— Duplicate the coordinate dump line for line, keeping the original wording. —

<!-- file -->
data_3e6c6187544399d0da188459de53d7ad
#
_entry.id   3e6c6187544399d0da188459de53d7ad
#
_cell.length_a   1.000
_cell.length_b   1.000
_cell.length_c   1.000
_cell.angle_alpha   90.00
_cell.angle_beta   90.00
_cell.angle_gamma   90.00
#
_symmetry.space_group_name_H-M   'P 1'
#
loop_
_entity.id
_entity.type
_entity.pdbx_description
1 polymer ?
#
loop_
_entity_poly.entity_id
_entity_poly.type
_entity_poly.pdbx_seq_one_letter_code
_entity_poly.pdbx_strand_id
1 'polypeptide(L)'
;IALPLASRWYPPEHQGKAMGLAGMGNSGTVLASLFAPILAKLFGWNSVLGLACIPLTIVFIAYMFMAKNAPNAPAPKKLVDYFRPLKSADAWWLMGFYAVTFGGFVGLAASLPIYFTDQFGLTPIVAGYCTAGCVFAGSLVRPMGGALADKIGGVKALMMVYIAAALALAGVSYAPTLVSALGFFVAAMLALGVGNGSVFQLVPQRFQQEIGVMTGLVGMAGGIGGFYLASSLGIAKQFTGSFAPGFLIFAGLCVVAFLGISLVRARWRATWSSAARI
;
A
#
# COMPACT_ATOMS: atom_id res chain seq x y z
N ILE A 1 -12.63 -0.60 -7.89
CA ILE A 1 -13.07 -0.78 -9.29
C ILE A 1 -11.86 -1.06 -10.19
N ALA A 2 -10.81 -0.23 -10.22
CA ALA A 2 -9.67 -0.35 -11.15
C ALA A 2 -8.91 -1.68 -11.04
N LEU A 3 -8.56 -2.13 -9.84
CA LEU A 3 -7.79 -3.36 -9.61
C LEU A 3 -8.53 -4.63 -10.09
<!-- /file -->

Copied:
data_3e6c6187544399d0da188459de53d7ad
#
_entry.id   3e6c6187544399d0da188459de53d7ad
#
_cell.length_a   1.000
_cell.length_b   1.000
_cell.length_c   1.000
_cell.angle_alpha   90.00
_cell.angle_beta   90.00
_cell.angle_gamma   90.00
#
_symmetry.space_group_name_H-M   'P 1'
#
loop_
_entity.id
_entity.type
_entity.pdbx_description
1 polymer ?
#
loop_
_entity_poly.entity_id
_entity_poly.type
_entity_poly.pdbx_seq_one_letter_code
_entity_poly.pdbx_strand_id
1 'polypeptide(L)'
;IALPLASRWYPPEHQGKAMGLAGMGNSGTVLASLFAPILAKLFGWNSVLGLACIPLTIVFIAYMFMAKNAPNAPAPKKLVDYFRPLKSADAWWLMGFYAVTFGGFVGLAASLPIYFTDQFGLTPIVAGYCTAGCVFAGSLVRPMGGALADKIGGVKALMMVYIAAALALAGVSYAPTLVSALGFFVAAMLALGVGNGSVFQLVPQRFQQEIGVMTGLVGMAGGIGGFYLASSLGIAKQFTGSFAPGFLIFAGLCVVAFLGISLVRARWRATWSSAARI
;
A
#
# COMPACT_ATOMS: atom_id res chain seq x y z
N ILE A 1 -12.63 -0.60 -7.89
CA ILE A 1 -13.07 -0.78 -9.29
C ILE A 1 -11.86 -1.06 -10.19
N ALA A 2 -10.81 -0.23 -10.22
CA ALA A 2 -9.67 -0.35 -11.15
C ALA A 2 -8.91 -1.68 -11.04
N LEU A 3 -8.56 -2.13 -9.84
CA LEU A 3 -7.79 -3.36 -9.61
C LEU A 3 -8.53 -4.63 -10.09